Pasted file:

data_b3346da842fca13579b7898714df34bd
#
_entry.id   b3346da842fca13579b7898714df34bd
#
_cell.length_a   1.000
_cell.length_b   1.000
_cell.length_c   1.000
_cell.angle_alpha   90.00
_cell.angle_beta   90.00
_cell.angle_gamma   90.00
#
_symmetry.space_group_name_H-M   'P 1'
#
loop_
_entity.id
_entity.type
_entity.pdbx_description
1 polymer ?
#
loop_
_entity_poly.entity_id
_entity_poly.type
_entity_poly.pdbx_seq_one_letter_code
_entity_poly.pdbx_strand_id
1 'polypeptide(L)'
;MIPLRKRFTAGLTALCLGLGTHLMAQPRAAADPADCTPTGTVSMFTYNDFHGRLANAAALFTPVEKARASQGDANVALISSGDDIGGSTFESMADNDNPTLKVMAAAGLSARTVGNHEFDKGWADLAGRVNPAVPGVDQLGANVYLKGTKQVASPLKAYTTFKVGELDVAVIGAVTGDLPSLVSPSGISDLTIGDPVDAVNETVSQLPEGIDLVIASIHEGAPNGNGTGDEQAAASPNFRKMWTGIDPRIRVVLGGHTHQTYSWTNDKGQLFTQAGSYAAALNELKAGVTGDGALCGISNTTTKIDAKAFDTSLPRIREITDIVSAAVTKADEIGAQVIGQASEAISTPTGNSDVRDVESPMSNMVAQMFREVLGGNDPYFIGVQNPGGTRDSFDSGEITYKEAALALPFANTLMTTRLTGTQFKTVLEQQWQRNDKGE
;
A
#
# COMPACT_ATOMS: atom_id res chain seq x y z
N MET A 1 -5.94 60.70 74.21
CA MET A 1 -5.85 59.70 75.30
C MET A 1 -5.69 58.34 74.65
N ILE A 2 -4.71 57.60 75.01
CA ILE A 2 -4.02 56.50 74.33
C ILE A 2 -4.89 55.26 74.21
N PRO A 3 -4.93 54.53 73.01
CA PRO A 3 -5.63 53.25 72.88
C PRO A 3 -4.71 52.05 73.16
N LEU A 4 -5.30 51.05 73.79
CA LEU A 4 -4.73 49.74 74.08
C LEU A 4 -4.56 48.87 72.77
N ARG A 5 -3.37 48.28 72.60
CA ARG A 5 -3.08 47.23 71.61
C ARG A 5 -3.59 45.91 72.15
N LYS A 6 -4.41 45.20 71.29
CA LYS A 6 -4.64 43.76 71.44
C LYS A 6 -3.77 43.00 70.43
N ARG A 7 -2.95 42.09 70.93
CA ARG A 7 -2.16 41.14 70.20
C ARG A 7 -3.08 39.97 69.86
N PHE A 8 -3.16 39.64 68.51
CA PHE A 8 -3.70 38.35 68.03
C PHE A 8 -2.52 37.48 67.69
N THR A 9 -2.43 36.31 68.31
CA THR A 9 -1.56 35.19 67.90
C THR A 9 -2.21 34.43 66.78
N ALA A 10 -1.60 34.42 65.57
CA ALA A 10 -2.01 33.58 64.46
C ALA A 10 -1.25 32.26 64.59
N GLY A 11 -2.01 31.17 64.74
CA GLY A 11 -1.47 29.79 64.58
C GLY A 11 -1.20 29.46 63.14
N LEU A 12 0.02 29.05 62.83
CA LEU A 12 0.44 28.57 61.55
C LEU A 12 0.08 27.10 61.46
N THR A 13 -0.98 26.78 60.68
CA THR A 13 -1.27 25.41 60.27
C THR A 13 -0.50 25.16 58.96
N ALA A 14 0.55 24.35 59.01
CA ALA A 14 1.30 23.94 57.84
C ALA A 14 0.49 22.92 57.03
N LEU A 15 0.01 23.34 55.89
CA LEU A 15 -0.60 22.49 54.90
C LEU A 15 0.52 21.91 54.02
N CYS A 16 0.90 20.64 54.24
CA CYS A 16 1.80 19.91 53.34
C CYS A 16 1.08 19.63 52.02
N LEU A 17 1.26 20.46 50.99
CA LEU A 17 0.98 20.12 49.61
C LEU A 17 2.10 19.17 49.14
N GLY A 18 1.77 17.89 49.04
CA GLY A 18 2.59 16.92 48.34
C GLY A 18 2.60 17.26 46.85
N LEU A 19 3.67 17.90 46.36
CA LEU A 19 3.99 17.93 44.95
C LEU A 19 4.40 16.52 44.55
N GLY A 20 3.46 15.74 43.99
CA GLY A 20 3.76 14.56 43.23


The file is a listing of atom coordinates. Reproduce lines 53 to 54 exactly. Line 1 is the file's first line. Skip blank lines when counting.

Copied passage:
CA PHE A 8 -3.70 38.35 68.03
C PHE A 8 -2.52 37.48 67.69